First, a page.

He also said:
Mughirah ibn Sa’id added into my father’s books that which he did not say. Therefore, fear Allah and do not accept from us anything that opposes the word of our Rabb and the Sunnah of our Nabi.
Mughirah admits his crime (as reported by the books of the Shia:
دسست في أخباركم أخباراً كثيرة تقرب من مائة ألف حديث
I have shoved (added) into your narrations many narrations. They are approximately one hundred thousand in number.
They report from al Sadiq:
إنا أهل بيت صادقون لا نخلو من كذاب يكذب علينا فيسقط صدقنا بكذبه
We are a truthful household. However, we are not free of liars who forge lies in our names, thus tarnishing our honesty due to his lies.
وافيت العراق فوجدت قطعة من أصحاب أبي جعفر وأبي عبد الله – عليهما السلام – متوافرين فسمعت منهم وأخذت كتبهم وعرضتها من بعد على أبي الحسن الرضا فأنكر منها أحاديث كثيرة.. وقال: إن أبا الخطاب كذب على أبي عبد الله، لعن الله أبا الخطاب، وكذلك أصحاب أبي الخطاب يسدون من هذه الأحاديث إلى يومنا هذا في كتب أصحاب أبي عبد الله – عليه السلام – فلا تقبلوا علينا خلاف القرآن
I arrived at Iraq. If found a few companions of Abu Jafar and Abu ‘Abdullah, who were surrounded by crowds. I listened to them and took their narrations. Thereafter, I presented them to Abu al Hassan al Rida. He rejected any of the narrations and then said, “Abu al Khattab attributed forgeries to Abu ‘Abdullah. May Allah curse Abu al Khattab. Similarly, the companions of Abu al Khattab have been adding these narrations, to this day, to the books of the companions of Abu ‘Abdullah ‘alayh al Salam. Therefore, do not accept anything from us that contradicts the Qur’an.”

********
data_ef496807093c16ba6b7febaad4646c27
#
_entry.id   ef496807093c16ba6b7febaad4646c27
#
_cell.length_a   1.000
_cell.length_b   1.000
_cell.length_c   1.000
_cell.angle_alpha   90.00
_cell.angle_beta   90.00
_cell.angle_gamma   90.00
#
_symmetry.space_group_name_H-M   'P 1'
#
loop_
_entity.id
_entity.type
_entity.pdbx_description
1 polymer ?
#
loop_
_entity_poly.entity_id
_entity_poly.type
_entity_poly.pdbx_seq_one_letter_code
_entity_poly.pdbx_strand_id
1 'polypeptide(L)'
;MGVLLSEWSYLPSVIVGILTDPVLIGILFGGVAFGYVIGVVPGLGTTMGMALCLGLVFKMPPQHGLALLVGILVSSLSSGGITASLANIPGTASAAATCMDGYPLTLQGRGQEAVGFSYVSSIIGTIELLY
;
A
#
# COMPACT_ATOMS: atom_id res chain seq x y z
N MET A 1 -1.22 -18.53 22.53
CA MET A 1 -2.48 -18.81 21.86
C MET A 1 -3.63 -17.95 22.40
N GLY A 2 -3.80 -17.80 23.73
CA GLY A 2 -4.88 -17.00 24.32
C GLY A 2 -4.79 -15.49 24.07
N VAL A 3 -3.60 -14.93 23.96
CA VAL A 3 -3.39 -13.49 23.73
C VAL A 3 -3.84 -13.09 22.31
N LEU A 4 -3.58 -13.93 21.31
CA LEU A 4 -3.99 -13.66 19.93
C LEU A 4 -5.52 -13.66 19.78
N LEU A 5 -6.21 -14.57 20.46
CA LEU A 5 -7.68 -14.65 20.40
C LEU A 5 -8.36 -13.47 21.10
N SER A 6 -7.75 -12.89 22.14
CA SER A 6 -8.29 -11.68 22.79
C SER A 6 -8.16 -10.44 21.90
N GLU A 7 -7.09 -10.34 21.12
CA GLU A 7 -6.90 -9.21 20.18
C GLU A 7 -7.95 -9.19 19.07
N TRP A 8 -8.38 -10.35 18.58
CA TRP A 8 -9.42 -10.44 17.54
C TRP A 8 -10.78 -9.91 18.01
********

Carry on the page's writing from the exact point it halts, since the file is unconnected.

Refer to these texts in Tanqih al Maqal 1/174-175. If we add to these texts the testimonies of the scholars of the Ahlus Sunnah, that the Rawafid were great liars and fraudsters, it becomes abundantly clear that lies were common and widespread amongst them, further, when you learn of their ignorance regarding the sciences of isnad and al Jarh wa al Ta’dil (disparagement and commendation), you will realise the dangerous path treaded by these people, by relying on these compilations.
 Al Tuhfah al Ithna ‘Ashariyyah, page 92 of the manuscript.
 Refer to Mizan al I’tidal 2/69-70, the biography of Zurarah. Under the discussion regarding their narrators, you will see that the scholars of the Shia interpret disparagement of the narrators by the Imams and their rejection of narrations as Taqiyyah in most cases.
 Rijal al Kashshi pg. 208-209, Bihar al Anwar 20/202-203
 Bihar al Anwar 2/211-212
 Bihar al Anwar 2/192
 Bihar al Anwar 2/182-212
 Look at a few examples of the views of the Ahlus Sunnah. Al Rabi’ ibn al Khathyam (d. 61/62 A.H.) – to whom Ibn Mas’ud radiya Llahu ‘anhu said, “If Rasulullah salla Llahu ‘alayhi wa sallam saw you, he would have loved you.” Taqrib al Tahdhib 1/244. He said, “Some narrations are bright, like the brightness of the day, which can be sensed, and some have a darkness like the darkness of the night. We reject (those).” Reported by al Khatib al Baghdadi in al Kifayah pg. 605. Abu al Hassan ‘Ali ibn ‘Urwah (who authored al Kawakib al Darari in 120 volumes, refer to al Sakhawi: al Daw’ al Lami’ (d. 837 A.H.)) says, “If the heart is conscious (of Allah) and it is clean and pure, it is able to differentiate between right and wrong, truth and falsehood, and guidance and deviation, especially if is accompanied by light and understanding from the illumination of Nabi salla Llahu ‘alayhi wa sallam. When this is the case, hidden matters and distortions become clear to it. It is able to distinguish between the authentic and unauthentic. If a reliable or authentic isnad is painted onto a fabricated narration, or an authentic hadith is reported with a weak isnad, he will be able to discern all of this. The words of Rasulullah salla Llahu ‘alayhi wa sallam do not remain unclear to the intelligent one who has understood them.” Al Qasimi quoted this from the manuscript of al Kawakib al Darari of Ibn ‘Urwah on page 165 of Qawa’id al Tahdith .